1984 mockumentary This is Spinal Tap is required viewing for anyone into comedy or wanting to start a band. The Rob Reiner-directed film about the waning days of a hapless heavy metal band is hysterical and much of it still holds true today. The film’s stars, Harry Shearer, Christopher Guest, and Michael McKean co-created the film and also wrote and played all of the music on the soundtrack. But now Shearer, who you may also know as Derek Smalls from the film or as pretty much everyone from The Simpsons, is suing Vivendi Studios in a lawsuit filed yesterday claiming that he’s been denied profits from the film.
How much money was he denied? The lawsuit alleges that he and the co-creators made just $81 in merchandising income between 1984 and 2006, with the soundtrack netting them only $98 between 1989 and 2006. That’s preposterous. And that’s not even what they each made, that’s total. Additionally, the suit says that Vivendi hasn’t produced an account of any revenue from the film in over two years. Here’s what Shearer says about the suit on Fairnessrocks.com, a website he set up about the suit:
“Almost 40 years ago, Christopher Guest, Michael McKean, Rob Reiner, and I created the somewhat legendary band Spinal Tap,” said Shearer. “We thought there was something real and really funny about the characters, and between that inception and the theatrical release of This Is Spinal Tap in 1984, we poured ourselves into nurturing and perfecting the paean to rock loudness that has entertained so many people, even today. But despite the widespread success of the film and its music, we’ve fallen victim to the same sort of fuzzy and falsified entertainment industry accounting schemes that have bedevilled so many other creators. In this instance, the fraud and negligence were just too egregious to ignore. Also, this time, it was personal.”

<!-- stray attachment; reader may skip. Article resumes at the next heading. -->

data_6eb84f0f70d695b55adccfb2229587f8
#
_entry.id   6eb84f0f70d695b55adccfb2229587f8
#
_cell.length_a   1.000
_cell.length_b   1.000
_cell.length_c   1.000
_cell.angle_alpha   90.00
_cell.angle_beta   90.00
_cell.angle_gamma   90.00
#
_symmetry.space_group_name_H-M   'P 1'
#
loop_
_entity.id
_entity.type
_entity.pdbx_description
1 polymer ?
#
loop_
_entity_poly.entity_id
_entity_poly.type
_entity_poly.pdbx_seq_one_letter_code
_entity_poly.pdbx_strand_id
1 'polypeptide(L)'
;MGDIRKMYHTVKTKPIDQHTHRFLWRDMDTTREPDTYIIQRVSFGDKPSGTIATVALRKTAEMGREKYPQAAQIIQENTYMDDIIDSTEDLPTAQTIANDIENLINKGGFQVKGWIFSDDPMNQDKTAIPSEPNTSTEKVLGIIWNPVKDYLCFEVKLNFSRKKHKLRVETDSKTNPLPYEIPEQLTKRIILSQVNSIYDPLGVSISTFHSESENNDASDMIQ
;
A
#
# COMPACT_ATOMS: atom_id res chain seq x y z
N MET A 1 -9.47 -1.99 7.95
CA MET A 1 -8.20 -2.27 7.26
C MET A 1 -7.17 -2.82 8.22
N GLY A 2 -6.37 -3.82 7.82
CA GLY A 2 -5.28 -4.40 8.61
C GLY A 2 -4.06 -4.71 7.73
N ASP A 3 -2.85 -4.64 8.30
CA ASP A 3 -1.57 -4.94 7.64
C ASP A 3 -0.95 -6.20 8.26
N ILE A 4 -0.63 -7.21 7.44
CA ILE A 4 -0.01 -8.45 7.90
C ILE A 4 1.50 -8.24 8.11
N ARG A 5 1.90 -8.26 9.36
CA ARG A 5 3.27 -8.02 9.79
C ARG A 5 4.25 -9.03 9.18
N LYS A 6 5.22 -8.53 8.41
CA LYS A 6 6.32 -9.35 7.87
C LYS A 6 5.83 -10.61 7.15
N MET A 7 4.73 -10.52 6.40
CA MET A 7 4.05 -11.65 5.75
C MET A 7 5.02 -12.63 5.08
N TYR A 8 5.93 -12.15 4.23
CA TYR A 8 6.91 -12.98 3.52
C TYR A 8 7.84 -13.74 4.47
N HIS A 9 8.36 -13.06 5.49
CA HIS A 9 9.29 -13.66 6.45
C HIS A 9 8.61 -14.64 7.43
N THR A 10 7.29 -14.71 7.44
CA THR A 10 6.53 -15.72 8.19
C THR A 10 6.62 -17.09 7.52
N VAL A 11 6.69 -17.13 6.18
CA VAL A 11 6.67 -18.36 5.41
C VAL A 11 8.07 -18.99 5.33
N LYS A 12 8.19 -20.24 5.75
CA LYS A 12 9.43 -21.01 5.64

“This is a simple issue of artists’ rights,” added Shearer. “It is stunning that after all this time, two cinema releases, all the various home video format releases, all the records and CDs, and all the band-themed merchandise still widely available worldwide, the only people who haven’t shared Spinal Tap’s success are those who formed the band and created the film in the first place.”
“Vivendi and its subsidiaries – which own the rights to thousands and thousands of creative works – have, at least in our case, conducted blatantly unfair business practices,” Shearer continued. “But I wouldn’t be surprised if our example were the tip of the iceberg. Though I’ve launched this lawsuit on my own, it is in reality a challenge to the company on behalf of all creators of popular films whose talent has not been fairly remunerated. I am just one person seeking redress for blatant injustice, but I hope this lawsuit will, in its own way, help set a new precedent for faithful and transparent accounting practices, and fair artistic compensation, industry-wide.”
It’s not that surprising that the movie industry might employ some of the same shady business tactics that the music industry has, but thankfully Shearer has the money to fight it. The suit is seeking over $125 million in damages.
— Harry Shearer (@theharryshearer) October 18, 2016